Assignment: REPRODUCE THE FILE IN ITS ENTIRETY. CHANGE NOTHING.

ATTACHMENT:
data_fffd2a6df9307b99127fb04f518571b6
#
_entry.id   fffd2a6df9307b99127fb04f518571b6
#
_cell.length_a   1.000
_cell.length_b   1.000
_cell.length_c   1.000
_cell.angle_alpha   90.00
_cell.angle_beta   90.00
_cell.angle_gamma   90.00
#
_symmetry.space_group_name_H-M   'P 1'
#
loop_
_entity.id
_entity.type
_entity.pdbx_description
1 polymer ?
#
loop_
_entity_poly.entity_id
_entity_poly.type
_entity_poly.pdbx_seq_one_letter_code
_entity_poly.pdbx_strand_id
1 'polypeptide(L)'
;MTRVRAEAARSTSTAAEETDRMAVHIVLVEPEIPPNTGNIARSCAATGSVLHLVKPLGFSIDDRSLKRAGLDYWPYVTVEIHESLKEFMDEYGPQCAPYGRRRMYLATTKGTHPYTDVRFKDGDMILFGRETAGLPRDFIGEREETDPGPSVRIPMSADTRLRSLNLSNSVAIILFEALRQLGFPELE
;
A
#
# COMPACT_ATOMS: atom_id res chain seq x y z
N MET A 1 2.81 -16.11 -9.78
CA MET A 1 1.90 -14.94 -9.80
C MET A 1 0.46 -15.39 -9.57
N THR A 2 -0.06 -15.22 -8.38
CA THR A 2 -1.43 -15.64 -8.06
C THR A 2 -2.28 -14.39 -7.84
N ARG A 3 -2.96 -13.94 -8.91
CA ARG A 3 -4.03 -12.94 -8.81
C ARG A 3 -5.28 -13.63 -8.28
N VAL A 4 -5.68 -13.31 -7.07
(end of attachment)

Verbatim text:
data_fffd2a6df9307b99127fb04f518571b6
#
_entry.id   fffd2a6df9307b99127fb04f518571b6
#
_cell.length_a   1.000
_cell.length_b   1.000
_cell.length_c   1.000
_cell.angle_alpha   90.00
_cell.angle_beta   90.00
_cell.angle_gamma   90.00
#
_symmetry.space_group_name_H-M   'P 1'
#
loop_
_entity.id
_entity.type
_entity.pdbx_description
1 polymer ?
#
loop_
_entity_poly.entity_id
_entity_poly.type
_entity_poly.pdbx_seq_one_letter_code
_entity_poly.pdbx_strand_id
1 'polypeptide(L)'
;MTRVRAEAARSTSTAAEETDRMAVHIVLVEPEIPPNTGNIARSCAATGSVLHLVKPLGFSIDDRSLKRAGLDYWPYVTVEIHESLKEFMDEYGPQCAPYGRRRMYLATTKGTHPYTDVRFKDGDMILFGRETAGLPRDFIGEREETDPGPSVRIPMSADTRLRSLNLSNSVAIILFEALRQLGFPELE
;
A
#
# COMPACT_ATOMS: atom_id res chain seq x y z
N MET A 1 2.81 -16.11 -9.78
CA MET A 1 1.90 -14.94 -9.80
C MET A 1 0.46 -15.39 -9.57
N THR A 2 -0.06 -15.22 -8.38
CA THR A 2 -1.43 -15.64 -8.06
C THR A 2 -2.28 -14.39 -7.84
N ARG A 3 -2.96 -13.94 -8.91
CA ARG A 3 -4.03 -12.94 -8.81
C ARG A 3 -5.28 -13.63 -8.28
N VAL A 4 -5.68 -13.31 -7.07